DietitianA health care professional who advises people about meal planning, weight control and diabetes management. A dietitian will help you set up your personal meal plan.
 Diabetes Nurse EducatorA nurse specially trained in educating and taking care of people with diabetes.
EEndocrinologistA doctor who treats people who have endocrine problems such as diabetes, thyroid diseases, adrenal gland disorders, disorder related to male and female hormones and osteoporosis.
FFatFat is a energy-concentrated nutrient. Each gram of fat has 9 kilocalories, which is twice the amount of protein and carbohydrate. Increased intake of fat can lead to an increased of calories, leading to obesity. In a healthy diet, fat should contribute 30% of the total caloric intake. In addition, one should keep unsaturated fats as the main sources of fats, and limit saturated fat intake.
 FiberFiber cannot be digested and absorbed; therefore, it will not affect your blood glucose level. Getting adequate fiber can help to control blood glucose, blood cholesterol, blood pressure, and in turns keeping heart and guts healthy.
 Food ExchangeFood Exchange is a system for controlling the intakes of calories, carbohydrates, proteins and fats. This system categorizes foods into different groups according to their energy, carbohydrate, protein and fat contents. There are six food groups in the system, which are starches, fruits, vegetables, meats and meat substitutes, milk and fats.

Each food is viewed as an exchange in a food group with designated portions, and foods within the same group have approximately the same amount of calories, carbohydrates, fat and proteins. Therefore, foods within the same group can be exchanged with each other without affecting the overall intake.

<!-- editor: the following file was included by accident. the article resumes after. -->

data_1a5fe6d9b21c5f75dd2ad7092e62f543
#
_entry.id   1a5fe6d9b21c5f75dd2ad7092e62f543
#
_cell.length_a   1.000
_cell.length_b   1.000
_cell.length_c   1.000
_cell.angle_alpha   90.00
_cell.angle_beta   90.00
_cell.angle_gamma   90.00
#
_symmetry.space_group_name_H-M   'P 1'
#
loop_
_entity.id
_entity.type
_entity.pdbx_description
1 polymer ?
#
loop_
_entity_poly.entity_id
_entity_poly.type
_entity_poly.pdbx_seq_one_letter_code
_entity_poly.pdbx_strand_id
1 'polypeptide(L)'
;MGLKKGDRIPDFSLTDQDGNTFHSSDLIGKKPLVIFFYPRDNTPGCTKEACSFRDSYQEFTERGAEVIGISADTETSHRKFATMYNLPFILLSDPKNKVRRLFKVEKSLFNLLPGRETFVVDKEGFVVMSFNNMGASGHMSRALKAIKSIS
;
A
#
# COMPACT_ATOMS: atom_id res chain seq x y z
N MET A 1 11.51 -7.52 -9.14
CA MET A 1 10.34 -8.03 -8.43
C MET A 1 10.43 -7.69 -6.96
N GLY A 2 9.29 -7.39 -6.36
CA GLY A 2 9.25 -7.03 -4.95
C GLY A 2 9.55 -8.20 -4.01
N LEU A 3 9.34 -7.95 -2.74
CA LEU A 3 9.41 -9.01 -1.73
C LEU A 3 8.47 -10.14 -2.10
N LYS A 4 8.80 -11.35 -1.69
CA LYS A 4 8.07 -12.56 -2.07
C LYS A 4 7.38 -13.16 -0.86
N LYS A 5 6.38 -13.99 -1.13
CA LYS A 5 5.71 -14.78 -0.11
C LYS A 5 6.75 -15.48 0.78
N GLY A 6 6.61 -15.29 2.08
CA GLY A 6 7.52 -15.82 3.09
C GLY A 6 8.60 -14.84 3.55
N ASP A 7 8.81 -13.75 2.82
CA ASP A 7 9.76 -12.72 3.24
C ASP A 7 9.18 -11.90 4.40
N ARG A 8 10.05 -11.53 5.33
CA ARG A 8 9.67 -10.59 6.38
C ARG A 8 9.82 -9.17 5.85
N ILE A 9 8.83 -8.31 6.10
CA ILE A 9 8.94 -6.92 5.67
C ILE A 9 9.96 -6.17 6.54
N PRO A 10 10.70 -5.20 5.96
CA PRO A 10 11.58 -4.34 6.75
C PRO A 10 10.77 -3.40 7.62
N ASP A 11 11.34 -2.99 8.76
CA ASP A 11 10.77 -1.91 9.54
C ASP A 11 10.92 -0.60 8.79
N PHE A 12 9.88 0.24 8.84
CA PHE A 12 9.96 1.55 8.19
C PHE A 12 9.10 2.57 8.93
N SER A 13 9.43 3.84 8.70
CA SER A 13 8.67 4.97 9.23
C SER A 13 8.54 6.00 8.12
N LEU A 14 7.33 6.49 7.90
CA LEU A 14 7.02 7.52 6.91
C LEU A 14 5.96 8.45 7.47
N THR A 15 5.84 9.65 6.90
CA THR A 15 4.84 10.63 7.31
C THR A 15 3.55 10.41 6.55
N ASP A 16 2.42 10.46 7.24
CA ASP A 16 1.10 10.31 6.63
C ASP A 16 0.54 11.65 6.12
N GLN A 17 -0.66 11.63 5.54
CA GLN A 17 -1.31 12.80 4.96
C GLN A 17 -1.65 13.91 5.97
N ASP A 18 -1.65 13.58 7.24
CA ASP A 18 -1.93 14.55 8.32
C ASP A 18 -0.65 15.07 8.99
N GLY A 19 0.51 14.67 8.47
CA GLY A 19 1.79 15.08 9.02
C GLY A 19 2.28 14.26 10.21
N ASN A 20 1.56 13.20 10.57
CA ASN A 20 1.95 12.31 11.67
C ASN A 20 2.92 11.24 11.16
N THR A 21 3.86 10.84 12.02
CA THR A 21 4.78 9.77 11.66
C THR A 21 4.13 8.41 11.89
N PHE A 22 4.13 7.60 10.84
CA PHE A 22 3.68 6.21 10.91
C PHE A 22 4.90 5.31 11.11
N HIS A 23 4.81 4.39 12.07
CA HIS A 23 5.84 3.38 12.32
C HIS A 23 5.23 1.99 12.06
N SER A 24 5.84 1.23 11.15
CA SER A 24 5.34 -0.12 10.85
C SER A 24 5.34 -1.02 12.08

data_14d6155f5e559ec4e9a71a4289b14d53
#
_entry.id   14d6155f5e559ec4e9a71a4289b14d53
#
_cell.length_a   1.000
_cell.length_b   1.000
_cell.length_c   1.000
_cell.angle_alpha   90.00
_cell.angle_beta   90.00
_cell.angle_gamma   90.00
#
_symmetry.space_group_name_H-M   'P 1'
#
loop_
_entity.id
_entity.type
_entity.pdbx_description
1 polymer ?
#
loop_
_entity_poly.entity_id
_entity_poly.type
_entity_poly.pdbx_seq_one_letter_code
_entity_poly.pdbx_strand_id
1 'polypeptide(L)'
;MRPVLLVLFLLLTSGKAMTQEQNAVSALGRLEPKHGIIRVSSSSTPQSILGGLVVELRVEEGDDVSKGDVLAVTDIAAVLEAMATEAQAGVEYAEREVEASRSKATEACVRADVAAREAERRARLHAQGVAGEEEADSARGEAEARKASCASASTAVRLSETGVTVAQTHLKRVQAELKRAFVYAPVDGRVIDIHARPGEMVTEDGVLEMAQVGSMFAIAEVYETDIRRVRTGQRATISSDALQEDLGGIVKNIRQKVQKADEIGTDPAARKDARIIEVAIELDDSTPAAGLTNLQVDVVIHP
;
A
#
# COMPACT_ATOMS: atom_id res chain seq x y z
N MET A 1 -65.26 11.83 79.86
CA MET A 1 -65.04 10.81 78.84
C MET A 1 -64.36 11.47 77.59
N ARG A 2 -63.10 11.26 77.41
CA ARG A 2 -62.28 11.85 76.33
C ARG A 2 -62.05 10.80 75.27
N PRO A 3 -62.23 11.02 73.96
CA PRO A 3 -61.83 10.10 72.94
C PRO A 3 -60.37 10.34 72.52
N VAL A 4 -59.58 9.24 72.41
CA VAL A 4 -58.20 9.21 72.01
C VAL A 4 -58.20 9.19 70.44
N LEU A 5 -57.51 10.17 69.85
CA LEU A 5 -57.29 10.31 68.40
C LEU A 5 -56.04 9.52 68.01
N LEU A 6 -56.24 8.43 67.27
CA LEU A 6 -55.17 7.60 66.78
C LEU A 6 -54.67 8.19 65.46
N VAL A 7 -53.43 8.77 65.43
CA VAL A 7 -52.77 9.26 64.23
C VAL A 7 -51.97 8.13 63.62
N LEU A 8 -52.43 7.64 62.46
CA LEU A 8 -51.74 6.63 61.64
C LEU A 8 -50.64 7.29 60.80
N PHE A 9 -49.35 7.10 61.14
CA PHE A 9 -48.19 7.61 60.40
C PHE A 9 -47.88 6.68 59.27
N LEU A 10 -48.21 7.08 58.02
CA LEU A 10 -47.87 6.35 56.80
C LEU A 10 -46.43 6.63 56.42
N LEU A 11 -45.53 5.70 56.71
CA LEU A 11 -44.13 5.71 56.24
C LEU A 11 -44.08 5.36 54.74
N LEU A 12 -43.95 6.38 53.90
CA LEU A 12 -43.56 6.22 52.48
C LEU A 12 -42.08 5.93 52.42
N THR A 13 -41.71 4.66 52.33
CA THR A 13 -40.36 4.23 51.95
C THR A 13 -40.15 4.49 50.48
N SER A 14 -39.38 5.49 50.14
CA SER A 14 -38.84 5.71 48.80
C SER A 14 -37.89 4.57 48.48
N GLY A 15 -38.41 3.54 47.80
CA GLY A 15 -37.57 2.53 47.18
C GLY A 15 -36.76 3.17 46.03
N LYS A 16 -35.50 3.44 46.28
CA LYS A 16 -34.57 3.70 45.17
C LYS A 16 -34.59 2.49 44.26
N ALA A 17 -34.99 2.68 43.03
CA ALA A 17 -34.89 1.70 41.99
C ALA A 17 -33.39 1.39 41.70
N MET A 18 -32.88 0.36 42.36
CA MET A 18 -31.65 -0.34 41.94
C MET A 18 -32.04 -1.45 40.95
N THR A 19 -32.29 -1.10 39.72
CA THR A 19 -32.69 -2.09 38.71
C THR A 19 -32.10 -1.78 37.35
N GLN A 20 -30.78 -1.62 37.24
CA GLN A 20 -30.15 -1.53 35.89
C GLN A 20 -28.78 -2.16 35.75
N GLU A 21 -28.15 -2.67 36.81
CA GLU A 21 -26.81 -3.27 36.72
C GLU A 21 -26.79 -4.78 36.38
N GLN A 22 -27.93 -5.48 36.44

Using the food exchange system, your dietitian will help you to design a meal plan and pattern according to your current health status and lifestyle habits to control the daily intake of nutrients and achieve a balanced diet.
HHbA1CA test that measures a person's blood glucose control over the past 2 to 3 months. The normal range in people with diabetes is ≤ 7%
 HyperglycemiaThis means having a high concentration of glucose in blood. In general, a blood glucose level higher than 10 mmol/L (180 mg/dl) 2 hours after meal or 8 mmol/L (140 mg/dl) before meal is considered as hyperglycemia.
 HypoglycemiaHypoglycemia is not a disease but a phenomenon indicating a low blood sugar level. Hypoglycemia can happen from time to time to everyone, while patients with diabetes have higher risks. Although it mostly happens in diabetics who have poor blood sugar control, it can happen in diabetics who do all the things to control diabetes. Generally speaking, hypoglycemia means a blood glucose level lower than 3.9mmol/L (70 mg/dl) with or without symptoms, or a blood glucose level lower than 4.5mmol/L (80mg/dl) with symptoms. Both cases require immediate treatment.
MMicroalbuminuriaThe presence of serum albumin in urine but the concentration is not able to be detected by usual strip test. This is a early step of diabetic nephropathy and indicate high risk for cardiovascular disease.
 Monounsaturated FatsMonounsaturated fats are liquids in room temperature. Research says if replacing saturated fatty acids with monounsaturated fatty acids can help to reduce bad cholesterol level and increase good cholesterol (high-density lipoprotein cholesterol or HDL cholesterol) level. This in turn will help to decrease cardiovascular risk. Main sources of monounsaturated fats are olive, canola and peanut oils, almonds, hazelnuts and avocado.